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HALFORD, Alfred (1874-1944) – Victorian Soldier and Wickhamford Fruit Grower

Alfred Halford was born on 26th May 1874, a son of John and Mary Halford, of Broadway.  At the 1891 census, the family were living in Buckland, with six of the children living at home, including Alfred. He was a labourer when he enlisted in the Worcestershire Regiment on 12th February 1894, aged 19 years, initially signing on for seven years plus five in the Reserves.  He lived in Wickhamford, from about the time of his marriage in 1906, for less than ten years.  This article focuses on three events in his life, his Army service, a fatal accident in 1916 and his untimely death in 1944.

Army Service around the World (1894-1900)

The Worcestershire Regiment memorial in South Africa on the site where Albert Halford fought on 12th February 1900.

In the 2nd Battalion, Private Alfred Halford initially served in England after his enlistment and then he went to Rangoon, Burma in February 1895.  He was in Malta by November that year and remained there until late 1897.  He arrived in Bermuda in October 1897 and served there for two years, after being promoted to Corporal on 4th October 1897.  With the outbreak of War in South Africa, he was shipped back to England, arriving in December 1899, but only for a very short while.  By the 17th of that month, he had embarked to travel to South Africa.  The 2nd Battalion disembarked at Cape Town on 2nd January 1900 and made their way to the town of Rensburg, where the Boers were being held back.  They joined the British lines and on 12th February came under a strong Boers attack.  They held the line but lost 23 killed; the site of their stand was later re-named Worcester Hill and there is now a War Memorial at the location. Albert Halford was promoted to Sergeant on 1st May 1900, not long after the battle, by which time he was back in England.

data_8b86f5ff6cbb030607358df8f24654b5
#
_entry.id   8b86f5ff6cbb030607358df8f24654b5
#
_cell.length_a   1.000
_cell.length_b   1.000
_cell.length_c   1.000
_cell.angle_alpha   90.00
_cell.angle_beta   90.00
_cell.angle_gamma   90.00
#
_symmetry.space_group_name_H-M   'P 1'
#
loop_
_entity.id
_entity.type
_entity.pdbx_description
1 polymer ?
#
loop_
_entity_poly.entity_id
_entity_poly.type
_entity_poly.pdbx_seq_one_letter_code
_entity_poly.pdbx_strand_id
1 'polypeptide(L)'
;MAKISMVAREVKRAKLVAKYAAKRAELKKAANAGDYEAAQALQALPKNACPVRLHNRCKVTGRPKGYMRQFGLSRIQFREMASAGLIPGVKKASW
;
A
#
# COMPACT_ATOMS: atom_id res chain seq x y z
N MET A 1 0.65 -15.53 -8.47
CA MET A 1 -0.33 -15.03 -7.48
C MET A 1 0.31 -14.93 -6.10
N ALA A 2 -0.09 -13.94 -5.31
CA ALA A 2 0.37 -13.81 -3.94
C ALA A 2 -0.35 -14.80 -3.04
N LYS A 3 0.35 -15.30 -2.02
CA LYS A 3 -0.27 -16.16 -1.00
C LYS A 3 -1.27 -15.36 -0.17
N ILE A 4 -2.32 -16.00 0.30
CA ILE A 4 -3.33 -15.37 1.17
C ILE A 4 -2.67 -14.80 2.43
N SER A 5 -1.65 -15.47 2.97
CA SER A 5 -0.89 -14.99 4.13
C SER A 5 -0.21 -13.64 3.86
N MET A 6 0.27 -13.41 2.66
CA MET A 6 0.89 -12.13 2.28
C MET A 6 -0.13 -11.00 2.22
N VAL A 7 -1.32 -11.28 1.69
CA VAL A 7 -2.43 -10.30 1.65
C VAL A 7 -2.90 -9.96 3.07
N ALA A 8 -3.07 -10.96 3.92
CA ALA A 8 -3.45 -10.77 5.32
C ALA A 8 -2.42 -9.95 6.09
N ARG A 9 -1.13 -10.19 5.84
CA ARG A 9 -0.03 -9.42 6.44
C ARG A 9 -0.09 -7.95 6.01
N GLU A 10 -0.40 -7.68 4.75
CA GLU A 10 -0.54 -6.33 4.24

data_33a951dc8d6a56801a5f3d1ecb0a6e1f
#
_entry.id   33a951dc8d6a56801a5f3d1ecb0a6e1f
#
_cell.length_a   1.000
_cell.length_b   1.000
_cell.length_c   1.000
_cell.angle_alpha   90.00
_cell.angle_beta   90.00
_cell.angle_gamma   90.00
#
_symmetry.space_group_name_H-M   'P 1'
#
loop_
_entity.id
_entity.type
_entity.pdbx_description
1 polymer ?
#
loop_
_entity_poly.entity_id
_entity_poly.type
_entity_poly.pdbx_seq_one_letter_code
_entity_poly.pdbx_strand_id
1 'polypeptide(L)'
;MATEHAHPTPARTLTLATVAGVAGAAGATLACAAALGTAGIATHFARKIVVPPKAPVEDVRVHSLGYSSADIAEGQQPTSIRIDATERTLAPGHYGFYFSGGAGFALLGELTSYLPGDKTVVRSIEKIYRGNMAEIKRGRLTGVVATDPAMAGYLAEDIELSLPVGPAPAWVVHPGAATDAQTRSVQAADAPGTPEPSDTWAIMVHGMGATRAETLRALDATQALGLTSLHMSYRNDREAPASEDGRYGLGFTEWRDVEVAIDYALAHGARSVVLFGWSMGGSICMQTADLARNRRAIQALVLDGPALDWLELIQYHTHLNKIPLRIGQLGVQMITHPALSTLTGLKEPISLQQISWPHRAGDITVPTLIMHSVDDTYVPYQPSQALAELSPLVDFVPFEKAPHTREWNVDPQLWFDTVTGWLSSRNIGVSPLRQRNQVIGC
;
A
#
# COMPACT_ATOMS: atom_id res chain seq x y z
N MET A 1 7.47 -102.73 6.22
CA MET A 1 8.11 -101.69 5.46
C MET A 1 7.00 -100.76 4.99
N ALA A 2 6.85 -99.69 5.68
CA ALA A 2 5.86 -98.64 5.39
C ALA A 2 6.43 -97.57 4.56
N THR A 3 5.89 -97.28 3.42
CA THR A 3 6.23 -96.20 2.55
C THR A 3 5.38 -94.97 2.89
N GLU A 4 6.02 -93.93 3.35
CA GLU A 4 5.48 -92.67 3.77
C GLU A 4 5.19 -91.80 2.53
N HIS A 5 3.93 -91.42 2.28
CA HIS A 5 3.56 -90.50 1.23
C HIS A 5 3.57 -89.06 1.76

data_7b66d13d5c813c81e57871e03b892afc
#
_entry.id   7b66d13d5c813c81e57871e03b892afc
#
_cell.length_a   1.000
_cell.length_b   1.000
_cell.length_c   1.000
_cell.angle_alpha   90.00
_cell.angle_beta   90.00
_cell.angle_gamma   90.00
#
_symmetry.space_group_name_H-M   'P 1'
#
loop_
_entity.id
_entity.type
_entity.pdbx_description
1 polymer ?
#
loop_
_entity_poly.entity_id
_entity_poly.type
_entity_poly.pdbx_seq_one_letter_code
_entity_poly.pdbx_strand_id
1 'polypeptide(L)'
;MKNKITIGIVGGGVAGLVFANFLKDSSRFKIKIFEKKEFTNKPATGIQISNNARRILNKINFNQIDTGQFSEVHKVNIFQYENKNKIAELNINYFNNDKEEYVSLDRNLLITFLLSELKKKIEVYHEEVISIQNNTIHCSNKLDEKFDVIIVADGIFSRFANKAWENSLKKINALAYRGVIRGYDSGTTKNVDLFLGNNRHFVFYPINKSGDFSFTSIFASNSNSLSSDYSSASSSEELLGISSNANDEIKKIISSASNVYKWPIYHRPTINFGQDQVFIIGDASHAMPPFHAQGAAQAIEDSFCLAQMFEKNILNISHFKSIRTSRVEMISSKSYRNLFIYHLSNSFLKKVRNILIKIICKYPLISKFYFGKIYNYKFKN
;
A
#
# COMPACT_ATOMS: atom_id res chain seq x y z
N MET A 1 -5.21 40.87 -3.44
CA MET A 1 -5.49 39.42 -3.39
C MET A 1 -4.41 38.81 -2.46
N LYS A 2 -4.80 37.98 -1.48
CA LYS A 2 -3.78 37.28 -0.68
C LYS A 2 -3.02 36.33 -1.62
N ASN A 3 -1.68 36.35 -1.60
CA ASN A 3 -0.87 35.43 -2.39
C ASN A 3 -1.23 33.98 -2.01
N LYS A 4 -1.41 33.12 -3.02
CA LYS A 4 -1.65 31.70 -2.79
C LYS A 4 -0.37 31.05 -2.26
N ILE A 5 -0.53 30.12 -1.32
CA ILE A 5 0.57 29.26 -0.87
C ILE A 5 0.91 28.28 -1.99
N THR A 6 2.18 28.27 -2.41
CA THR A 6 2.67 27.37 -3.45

He spent his time in South Africa in Cape Colony and was awarded the Queen’s South Africa Medal, with clasps, for service in that colony.  He had returned to England on 18th March 1900 and stayed in the Army Reserves until 11th February 1910, having completed exactly 16 years’ service.  His final Army discharge papers, in 1910, gave his home address as Wickhamford.  According to his obituary, in 1944 (see below), he also served in the Great War.  No record has been found that can definitely be linked to the subject of this article.   He would have been almost 40 years of age at the outbreak of War in 1914.  There is a record of a man of this name in the Labour Corps, but there is no evidence that this is the right man.

On 18th February 1906, he had married Amelia Emily Hartwell at Wickhamford Church and both gave their home parish as Wickhamford.  She was a daughter of the Parish Clerk, William Hartwell. At the 1911 census, they were living at the present-day number 54 Manor Road.  His occupation was given as ‘Nurseryman Labourer (Fruit Growing)’.  After five years of married life, they had no children. (They seem never to have had any children, as none have been found in the records.) The Valuation Survey record of this property was done on 18th February 1913. The owner was George Lees-Milne, but there was no mention of the occupants at this time.  Alfred and Emily moved to Evesham before 1916.

A Fatal Traffic Accident (1916)